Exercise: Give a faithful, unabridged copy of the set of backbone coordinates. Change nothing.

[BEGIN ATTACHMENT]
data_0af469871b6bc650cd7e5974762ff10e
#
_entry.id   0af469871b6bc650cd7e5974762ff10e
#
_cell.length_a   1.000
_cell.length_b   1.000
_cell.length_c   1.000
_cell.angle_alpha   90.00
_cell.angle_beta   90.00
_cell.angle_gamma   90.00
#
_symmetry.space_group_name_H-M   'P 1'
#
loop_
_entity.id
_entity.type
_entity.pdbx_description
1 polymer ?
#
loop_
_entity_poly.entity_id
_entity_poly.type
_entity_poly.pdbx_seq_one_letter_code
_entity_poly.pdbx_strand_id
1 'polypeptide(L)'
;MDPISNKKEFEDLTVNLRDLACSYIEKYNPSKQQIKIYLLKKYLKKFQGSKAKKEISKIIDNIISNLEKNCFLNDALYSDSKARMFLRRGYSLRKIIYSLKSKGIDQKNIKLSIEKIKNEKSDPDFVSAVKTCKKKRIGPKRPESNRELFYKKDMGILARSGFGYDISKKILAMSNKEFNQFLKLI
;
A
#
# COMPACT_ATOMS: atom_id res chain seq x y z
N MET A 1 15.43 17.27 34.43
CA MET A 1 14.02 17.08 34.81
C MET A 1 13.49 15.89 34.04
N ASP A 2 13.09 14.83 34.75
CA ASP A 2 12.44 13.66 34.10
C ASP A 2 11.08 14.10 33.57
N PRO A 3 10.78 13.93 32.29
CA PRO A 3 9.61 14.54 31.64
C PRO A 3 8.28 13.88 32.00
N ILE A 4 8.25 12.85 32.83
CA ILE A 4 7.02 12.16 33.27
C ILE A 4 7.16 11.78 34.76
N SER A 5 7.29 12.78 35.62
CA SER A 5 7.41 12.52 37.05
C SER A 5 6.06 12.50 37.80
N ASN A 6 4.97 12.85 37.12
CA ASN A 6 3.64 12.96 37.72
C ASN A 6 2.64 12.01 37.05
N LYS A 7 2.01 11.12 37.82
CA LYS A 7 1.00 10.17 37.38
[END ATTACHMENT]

data_0af469871b6bc650cd7e5974762ff10e
#
_entry.id   0af469871b6bc650cd7e5974762ff10e
#
_cell.length_a   1.000
_cell.length_b   1.000
_cell.length_c   1.000
_cell.angle_alpha   90.00
_cell.angle_beta   90.00
_cell.angle_gamma   90.00
#
_symmetry.space_group_name_H-M   'P 1'
#
loop_
_entity.id
_entity.type
_entity.pdbx_description
1 polymer ?
#
loop_
_entity_poly.entity_id
_entity_poly.type
_entity_poly.pdbx_seq_one_letter_code
_entity_poly.pdbx_strand_id
1 'polypeptide(L)'
;MDPISNKKEFEDLTVNLRDLACSYIEKYNPSKQQIKIYLLKKYLKKFQGSKAKKEISKIIDNIISNLEKNCFLNDALYSDSKARMFLRRGYSLRKIIYSLKSKGIDQKNIKLSIEKIKNEKSDPDFVSAVKTCKKKRIGPKRPESNRELFYKKDMGILARSGFGYDISKKILAMSNKEFNQFLKLI
;
A
#
# COMPACT_ATOMS: atom_id res chain seq x y z
N MET A 1 15.43 17.27 34.43
CA MET A 1 14.02 17.08 34.81
C MET A 1 13.49 15.89 34.04
N ASP A 2 13.09 14.83 34.75
CA ASP A 2 12.44 13.66 34.10
C ASP A 2 11.08 14.10 33.57
N PRO A 3 10.78 13.93 32.29
CA PRO A 3 9.61 14.54 31.64
C PRO A 3 8.28 13.88 32.00
N ILE A 4 8.25 12.85 32.83
CA ILE A 4 7.02 12.16 33.27
C ILE A 4 7.16 11.78 34.76
N SER A 5 7.29 12.78 35.62
CA SER A 5 7.41 12.52 37.05
C SER A 5 6.06 12.50 37.80
N ASN A 6 4.97 12.85 37.12
CA ASN A 6 3.64 12.96 37.72
C ASN A 6 2.64 12.01 37.05
N LYS A 7 2.01 11.12 37.82
CA LYS A 7 1.00 10.17 37.38